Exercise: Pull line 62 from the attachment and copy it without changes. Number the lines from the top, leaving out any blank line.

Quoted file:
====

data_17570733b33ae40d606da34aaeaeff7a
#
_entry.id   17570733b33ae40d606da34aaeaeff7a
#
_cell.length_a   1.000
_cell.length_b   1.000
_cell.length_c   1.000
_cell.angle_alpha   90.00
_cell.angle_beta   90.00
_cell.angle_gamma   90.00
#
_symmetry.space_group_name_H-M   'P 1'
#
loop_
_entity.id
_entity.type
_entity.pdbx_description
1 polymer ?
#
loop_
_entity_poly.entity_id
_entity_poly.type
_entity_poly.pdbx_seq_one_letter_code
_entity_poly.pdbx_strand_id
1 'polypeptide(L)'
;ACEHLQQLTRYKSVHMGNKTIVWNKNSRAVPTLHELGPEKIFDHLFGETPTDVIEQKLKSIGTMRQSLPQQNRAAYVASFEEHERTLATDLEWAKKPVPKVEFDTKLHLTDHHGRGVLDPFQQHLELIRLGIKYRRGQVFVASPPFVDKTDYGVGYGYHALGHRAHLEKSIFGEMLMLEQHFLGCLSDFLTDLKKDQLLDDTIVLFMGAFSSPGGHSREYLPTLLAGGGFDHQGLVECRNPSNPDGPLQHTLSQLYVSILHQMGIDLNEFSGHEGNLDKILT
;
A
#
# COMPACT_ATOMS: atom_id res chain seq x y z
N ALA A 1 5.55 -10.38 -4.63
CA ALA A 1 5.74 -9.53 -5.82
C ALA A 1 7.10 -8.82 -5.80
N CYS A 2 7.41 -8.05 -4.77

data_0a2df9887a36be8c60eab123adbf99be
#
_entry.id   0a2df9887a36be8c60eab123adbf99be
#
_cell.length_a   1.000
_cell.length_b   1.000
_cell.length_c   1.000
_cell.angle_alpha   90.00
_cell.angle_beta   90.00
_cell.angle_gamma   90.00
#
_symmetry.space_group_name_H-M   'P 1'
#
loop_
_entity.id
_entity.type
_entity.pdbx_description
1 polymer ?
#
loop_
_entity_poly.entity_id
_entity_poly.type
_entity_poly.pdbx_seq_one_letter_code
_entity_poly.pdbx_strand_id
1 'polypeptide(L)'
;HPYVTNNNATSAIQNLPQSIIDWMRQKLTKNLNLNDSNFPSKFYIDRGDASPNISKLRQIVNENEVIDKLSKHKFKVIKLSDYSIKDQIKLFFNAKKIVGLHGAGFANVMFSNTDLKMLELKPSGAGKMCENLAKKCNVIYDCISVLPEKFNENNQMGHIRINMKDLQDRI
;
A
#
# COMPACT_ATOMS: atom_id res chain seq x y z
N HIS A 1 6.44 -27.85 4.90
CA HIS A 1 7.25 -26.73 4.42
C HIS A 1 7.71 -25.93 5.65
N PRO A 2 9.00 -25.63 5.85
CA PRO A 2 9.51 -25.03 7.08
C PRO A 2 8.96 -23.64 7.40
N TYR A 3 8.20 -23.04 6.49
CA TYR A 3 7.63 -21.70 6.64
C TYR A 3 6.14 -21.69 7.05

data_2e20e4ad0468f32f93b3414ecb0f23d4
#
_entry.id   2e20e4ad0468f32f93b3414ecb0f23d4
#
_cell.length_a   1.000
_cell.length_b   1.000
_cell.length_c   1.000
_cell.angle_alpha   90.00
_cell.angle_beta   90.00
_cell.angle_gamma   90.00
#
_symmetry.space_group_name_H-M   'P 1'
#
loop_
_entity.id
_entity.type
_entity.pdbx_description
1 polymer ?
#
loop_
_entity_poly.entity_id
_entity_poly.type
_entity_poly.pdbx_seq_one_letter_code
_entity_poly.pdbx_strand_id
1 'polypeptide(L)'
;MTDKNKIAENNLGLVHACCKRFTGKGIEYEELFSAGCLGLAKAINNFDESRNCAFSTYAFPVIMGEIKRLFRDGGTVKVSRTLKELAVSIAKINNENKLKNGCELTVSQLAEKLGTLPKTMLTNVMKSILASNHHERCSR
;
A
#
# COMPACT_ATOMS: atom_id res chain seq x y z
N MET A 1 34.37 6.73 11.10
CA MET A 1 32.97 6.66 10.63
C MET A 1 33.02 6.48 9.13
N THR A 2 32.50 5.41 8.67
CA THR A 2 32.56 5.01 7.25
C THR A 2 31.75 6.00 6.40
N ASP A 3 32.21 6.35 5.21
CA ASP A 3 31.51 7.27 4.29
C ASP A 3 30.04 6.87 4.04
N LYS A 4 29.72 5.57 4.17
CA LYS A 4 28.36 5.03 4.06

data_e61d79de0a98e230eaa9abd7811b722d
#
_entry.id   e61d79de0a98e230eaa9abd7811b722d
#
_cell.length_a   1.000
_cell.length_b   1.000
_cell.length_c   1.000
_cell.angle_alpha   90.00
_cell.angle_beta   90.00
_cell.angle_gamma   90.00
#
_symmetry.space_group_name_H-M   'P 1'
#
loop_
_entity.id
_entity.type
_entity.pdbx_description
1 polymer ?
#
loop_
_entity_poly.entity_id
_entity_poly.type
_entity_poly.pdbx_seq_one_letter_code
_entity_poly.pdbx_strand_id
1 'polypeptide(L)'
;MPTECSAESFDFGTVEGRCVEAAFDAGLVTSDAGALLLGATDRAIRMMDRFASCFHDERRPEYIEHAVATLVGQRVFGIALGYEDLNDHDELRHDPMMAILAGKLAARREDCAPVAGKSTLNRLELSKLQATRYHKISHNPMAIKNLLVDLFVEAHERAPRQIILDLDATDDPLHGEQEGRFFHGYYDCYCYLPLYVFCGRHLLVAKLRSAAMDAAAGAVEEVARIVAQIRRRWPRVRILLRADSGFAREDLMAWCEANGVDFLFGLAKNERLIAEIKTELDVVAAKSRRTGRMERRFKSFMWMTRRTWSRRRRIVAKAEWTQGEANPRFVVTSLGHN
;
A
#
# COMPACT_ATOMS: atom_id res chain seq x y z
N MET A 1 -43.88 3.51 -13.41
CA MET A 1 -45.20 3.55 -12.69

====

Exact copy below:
A